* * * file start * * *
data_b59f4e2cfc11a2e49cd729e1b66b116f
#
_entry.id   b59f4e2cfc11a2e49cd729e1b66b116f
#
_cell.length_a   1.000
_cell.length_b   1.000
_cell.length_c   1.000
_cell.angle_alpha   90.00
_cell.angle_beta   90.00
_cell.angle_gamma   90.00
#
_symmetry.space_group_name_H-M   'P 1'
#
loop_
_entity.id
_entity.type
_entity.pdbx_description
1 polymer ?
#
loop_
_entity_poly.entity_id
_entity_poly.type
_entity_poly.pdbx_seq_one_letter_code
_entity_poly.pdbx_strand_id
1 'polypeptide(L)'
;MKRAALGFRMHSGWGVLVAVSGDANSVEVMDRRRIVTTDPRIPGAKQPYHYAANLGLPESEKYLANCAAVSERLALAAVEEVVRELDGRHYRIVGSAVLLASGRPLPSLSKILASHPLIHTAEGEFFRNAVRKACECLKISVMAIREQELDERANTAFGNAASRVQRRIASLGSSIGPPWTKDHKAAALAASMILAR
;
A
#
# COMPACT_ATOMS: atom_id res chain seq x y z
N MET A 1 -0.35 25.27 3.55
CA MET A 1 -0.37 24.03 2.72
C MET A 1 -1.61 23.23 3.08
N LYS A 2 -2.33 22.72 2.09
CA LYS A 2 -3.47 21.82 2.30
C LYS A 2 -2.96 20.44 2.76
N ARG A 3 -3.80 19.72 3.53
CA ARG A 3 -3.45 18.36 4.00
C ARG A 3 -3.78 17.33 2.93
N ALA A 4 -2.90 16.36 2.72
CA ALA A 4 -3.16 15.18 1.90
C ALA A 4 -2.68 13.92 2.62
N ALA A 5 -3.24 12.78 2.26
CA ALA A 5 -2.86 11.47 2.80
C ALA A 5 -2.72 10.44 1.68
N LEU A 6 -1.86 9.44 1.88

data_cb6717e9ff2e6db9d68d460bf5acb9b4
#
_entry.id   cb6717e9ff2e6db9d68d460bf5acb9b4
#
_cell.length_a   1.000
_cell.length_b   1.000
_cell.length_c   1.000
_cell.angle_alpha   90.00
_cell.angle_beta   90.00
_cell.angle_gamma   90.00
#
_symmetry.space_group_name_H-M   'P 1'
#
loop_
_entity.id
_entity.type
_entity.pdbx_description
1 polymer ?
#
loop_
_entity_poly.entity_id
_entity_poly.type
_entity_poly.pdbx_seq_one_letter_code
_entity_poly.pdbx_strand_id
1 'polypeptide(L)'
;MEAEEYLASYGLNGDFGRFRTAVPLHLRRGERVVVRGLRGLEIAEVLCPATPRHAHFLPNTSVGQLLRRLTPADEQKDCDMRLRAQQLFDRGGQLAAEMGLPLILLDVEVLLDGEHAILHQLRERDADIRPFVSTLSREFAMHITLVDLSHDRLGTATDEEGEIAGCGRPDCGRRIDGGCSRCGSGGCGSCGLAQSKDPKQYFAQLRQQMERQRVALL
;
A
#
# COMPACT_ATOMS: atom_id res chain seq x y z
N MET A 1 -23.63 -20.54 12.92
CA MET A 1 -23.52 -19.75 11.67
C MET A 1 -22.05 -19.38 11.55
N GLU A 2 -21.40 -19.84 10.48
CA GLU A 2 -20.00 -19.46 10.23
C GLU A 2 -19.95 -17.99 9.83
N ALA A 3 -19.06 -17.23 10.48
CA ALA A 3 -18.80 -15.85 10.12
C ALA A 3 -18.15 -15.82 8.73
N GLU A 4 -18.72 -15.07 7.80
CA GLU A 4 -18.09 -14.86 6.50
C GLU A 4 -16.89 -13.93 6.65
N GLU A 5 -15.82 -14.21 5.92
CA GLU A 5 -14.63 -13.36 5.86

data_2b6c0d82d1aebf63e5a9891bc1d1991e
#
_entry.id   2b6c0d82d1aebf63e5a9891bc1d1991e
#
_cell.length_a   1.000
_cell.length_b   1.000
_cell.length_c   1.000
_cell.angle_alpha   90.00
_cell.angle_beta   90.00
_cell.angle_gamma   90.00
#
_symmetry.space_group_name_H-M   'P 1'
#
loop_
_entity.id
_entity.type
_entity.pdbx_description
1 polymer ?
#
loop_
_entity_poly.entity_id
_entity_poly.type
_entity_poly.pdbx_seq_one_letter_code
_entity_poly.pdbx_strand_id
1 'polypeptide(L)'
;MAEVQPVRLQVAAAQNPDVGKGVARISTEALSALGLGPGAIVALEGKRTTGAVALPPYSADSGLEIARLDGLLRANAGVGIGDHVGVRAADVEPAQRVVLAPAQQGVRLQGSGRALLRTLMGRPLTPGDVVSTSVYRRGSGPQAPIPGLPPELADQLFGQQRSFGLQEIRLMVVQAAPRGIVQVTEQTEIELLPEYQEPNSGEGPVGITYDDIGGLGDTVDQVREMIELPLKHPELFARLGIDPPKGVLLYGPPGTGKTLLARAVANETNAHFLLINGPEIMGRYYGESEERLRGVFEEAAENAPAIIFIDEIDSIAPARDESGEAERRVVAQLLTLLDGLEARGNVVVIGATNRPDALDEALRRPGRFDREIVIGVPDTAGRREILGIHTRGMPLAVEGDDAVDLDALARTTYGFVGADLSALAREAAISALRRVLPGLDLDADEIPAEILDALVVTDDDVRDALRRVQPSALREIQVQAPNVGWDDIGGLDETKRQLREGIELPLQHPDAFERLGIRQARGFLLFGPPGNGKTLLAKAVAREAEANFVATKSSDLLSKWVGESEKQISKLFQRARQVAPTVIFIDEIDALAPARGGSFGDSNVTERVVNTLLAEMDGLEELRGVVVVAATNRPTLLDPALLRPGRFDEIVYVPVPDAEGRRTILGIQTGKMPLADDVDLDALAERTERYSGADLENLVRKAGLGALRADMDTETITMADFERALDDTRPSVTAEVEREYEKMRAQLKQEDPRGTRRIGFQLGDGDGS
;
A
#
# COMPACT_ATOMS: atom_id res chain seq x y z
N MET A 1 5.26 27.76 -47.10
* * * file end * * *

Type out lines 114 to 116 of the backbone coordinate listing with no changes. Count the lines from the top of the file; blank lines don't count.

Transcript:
_entity_poly.pdbx_strand_id
1 'polypeptide(L)'
;MAEVQPVRLQVAAAQNPDVGKGVARISTEALSALGLGPGAIVALEGKRTTGAVALPPYSADSGLEIARLDGLLRANAGVGIGDHVGVRAADVEPAQRVVLAPAQQGVRLQGSGRALLRTLMGRPLTPGDVVSTSVYRRGSGPQAPIPGLPPELADQLFGQQRSFGLQEIRLMVVQAAPRGIVQVTEQTEIELLPEYQEPNSGEGPVGITYDDIGGLGDTVDQVREMIELPLKHPELFARLGIDPPKGVLLYGPPGTGKTLLARAVANETNAHFLLINGPEIMGRYYGESEERLRGVFEEAAENAPAIIFIDEIDSIAPARDESGEAERRVVAQLLTLLDGLEARGNVVVIGATNRPDALDEALRRPGRFDREIVIGVPDTAGRREILGIHTRGMPLAVEGDDAVDLDALARTTYGFVGADLSALAREAAISALRRVLPGLDLDADEIPAEILDALVVTDDDVRDALRRVQPSALREIQVQAPNVGWDDIGGLDETKRQLREGIELPLQHPDAFERLGIRQARGFLLFGPPGNGKTLLAKAVAREAEANFVATKSSDLLSKWVGESEKQISKLFQRARQVAPTVIFIDEIDALAPARGGSFGDSNVTERVVNTLLAEMDGLEELRGVVVVAATNRPTLLDPALLRPGRFDEIVYVPVPDAEGRRTILGIQTGKMPLADDVDLDALAERTERYSGADLENLVRKAGLGALRADMDTETITMADFERALDDTRPSVTAEVEREYEKMRAQLKQEDPRGTRRIGFQLGDGDGS